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Out-of-State Visitors can get DUI’s too

Flickr User: Wanderingtheworld

It’s pretty much common knowledge that Arizona has harsh penalties for DUI offenses, particularly in and around Scottsdale where the nightlife is constantly booming.

So it seems second nature to us Arizonans to always plan ahead—carpool, designate a sober driver or take a cab. We’ve heard too many stories of friends getting DUI’s and we’ve learned that it’s not worth it.

But what about the millions of visitors who come in and out of Sky Harbor International each year? What happens when visitors from out-of-town happen to land themselves a DUI while out at night enjoying themselves on vacation?

Technically, it is always a citizens’ responsibility to know the laws of the land. Being somewhere that you don’t consider “home” doesn’t get you any pity points from police officers. If you break the law, you must serve the sentence.

So what are these penalties that out-of-state visitors may face?

For a first time extreme DUI offense (i.e. blood alcohol result of .150 and below a .200), despite the outstanding character you may have, the minimum sentence is 30 days jail. Combine this with certain prosecuting agencies that offer a plea agreement of 30 days jail (or close to it), and out-of-state visitors have a real problem.

For the Arizona resident, 30 days jail is a tremendous burden. However, at least with work release, you should be able to keep your employment. If you live in California and are sentenced to 30 days jail in Arizona, your job and your career is now in jeopardy. How many employers are going to say, “Sure, take thirty days off to go serve a jail term in Scottsdale, no problem?” This misdemeanor offense can have penalties that could ruin someone’s livelihood.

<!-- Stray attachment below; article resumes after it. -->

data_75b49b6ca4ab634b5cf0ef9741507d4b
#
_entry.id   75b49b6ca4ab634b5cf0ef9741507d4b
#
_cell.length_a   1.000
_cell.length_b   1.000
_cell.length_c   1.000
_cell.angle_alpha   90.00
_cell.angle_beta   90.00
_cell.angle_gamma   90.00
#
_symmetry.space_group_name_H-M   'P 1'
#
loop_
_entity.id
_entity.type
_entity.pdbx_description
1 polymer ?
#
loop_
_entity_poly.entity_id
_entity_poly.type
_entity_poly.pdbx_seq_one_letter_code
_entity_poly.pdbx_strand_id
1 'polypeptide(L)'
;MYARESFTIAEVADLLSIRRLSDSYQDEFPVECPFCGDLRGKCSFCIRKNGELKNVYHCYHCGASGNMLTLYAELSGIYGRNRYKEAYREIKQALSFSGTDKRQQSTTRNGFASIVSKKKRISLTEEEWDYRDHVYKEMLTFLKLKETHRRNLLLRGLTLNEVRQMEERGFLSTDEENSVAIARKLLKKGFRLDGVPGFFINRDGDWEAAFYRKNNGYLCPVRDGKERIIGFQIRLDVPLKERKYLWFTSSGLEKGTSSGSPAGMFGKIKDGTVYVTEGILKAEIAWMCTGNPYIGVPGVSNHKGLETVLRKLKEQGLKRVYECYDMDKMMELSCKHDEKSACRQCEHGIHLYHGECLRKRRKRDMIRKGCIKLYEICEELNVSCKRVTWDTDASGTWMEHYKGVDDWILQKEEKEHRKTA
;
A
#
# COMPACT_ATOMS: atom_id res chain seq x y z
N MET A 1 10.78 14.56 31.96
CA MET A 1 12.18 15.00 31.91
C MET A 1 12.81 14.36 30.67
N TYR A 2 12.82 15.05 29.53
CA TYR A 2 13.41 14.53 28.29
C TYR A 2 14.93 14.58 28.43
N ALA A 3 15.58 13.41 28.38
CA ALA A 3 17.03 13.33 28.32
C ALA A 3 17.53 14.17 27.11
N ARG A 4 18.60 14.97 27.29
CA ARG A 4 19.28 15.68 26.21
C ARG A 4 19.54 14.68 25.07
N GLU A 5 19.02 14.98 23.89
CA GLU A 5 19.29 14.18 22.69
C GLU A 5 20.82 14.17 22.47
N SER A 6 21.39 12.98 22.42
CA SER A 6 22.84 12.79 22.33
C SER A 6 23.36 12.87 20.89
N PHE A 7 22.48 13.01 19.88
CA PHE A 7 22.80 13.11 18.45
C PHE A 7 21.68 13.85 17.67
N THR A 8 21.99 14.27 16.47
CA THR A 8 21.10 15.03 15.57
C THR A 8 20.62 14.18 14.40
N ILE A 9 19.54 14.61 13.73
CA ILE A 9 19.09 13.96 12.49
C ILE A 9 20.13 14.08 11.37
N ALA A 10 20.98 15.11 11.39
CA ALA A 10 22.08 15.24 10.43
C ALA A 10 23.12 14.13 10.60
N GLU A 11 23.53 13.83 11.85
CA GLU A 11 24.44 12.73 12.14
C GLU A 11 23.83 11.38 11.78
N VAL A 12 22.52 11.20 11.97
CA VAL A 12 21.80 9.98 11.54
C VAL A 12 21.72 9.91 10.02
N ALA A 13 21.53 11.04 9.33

There are a few solutions that may help remedy the problem. An out-of-state visitor can request an order to do their jail in their home state. That request is almost always granted. However, the judge will tell you it is your responsibility to find a jail in your home state that will comply with the incarceration order. This is easier said than done because jails are overflowing as it is—it may be unlikely they will house you for a full 30 days!

To solve this problem, we have had to employ former law enforcement officers and had them assist with getting our clients accepted into the facility. Even using this method, it is still difficult. Moreover, how many people can afford this service?

The other option is going to trial. If you can convince the jury that your blood alcohol concentration was merely over .08 but below .150, then the minimum jail is reduced to one day.

In sum, Arizona has set up a terrible dilemma for out-of-state visitors charged with extreme DUI and it doesn’t appear they’re making moves to change any of it. If you have guests visiting from out-of-town, please make sure you are all being smart and safe because dealing with DUI penalties for anyone is never a fun process.